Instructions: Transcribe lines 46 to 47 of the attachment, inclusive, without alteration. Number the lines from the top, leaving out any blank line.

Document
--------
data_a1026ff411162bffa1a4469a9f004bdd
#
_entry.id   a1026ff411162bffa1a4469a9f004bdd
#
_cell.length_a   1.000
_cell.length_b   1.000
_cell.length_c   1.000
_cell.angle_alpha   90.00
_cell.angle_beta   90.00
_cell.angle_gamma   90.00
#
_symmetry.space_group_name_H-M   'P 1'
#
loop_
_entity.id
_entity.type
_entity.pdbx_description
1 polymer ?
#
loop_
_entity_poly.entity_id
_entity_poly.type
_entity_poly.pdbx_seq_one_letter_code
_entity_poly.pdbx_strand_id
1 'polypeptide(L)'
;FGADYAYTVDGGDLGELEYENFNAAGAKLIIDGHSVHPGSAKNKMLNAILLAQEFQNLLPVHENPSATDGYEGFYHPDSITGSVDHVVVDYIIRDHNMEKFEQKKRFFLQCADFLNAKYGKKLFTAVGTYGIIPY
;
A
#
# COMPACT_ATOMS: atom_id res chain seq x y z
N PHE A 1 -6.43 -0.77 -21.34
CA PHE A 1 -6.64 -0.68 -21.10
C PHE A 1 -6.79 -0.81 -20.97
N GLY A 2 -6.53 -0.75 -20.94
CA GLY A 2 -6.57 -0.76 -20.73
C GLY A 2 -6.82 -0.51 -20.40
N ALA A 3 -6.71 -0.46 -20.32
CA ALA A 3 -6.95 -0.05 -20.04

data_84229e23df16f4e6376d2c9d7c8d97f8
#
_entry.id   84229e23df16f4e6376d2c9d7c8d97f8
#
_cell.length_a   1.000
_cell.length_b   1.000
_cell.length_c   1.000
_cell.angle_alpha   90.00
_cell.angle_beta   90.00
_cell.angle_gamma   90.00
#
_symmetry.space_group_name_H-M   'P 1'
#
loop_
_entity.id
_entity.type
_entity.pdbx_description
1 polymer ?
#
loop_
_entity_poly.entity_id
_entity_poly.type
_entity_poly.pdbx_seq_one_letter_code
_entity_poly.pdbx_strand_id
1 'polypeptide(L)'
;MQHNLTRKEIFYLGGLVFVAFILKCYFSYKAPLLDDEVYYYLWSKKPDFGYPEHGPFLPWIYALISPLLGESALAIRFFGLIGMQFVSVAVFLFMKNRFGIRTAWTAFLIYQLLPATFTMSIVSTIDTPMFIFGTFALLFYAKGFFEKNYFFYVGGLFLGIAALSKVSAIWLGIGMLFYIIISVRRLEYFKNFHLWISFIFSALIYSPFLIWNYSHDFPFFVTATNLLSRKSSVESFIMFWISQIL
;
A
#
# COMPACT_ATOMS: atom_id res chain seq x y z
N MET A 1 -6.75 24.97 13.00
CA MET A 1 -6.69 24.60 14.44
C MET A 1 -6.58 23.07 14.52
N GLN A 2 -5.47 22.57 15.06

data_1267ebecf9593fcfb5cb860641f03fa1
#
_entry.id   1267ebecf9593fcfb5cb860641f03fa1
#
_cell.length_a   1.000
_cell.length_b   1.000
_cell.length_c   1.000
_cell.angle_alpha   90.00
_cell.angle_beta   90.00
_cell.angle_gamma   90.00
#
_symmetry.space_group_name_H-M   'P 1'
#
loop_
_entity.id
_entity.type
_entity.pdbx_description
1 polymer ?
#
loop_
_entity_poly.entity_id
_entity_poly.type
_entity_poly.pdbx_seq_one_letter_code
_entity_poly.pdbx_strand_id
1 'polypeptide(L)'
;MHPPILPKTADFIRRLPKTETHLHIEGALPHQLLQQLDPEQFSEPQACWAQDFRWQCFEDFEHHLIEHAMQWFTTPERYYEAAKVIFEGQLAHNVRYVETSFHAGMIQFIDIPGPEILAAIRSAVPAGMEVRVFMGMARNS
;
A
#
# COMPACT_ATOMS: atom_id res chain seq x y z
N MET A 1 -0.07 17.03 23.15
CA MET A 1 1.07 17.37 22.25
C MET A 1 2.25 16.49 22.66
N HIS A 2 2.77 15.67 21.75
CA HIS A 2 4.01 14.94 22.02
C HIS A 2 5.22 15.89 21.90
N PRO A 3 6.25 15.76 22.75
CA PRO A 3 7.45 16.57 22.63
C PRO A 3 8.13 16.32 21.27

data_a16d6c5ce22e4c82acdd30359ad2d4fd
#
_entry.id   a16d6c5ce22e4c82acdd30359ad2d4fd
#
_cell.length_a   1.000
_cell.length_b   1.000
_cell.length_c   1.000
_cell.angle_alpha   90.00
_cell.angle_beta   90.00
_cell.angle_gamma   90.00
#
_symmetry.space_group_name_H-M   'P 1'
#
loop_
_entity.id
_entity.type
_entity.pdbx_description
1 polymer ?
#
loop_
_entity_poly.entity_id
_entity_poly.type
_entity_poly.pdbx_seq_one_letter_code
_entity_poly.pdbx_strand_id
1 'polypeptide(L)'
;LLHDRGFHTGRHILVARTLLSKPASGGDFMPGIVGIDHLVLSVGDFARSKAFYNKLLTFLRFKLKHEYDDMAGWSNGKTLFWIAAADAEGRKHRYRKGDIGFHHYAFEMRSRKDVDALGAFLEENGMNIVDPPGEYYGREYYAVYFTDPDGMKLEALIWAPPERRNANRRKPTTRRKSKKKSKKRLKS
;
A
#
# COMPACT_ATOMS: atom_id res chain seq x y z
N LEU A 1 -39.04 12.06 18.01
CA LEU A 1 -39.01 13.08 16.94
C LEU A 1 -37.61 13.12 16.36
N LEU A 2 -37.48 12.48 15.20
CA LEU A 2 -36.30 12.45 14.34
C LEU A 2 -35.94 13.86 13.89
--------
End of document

_cell.angle_alpha   90.00
_cell.angle_beta   90.00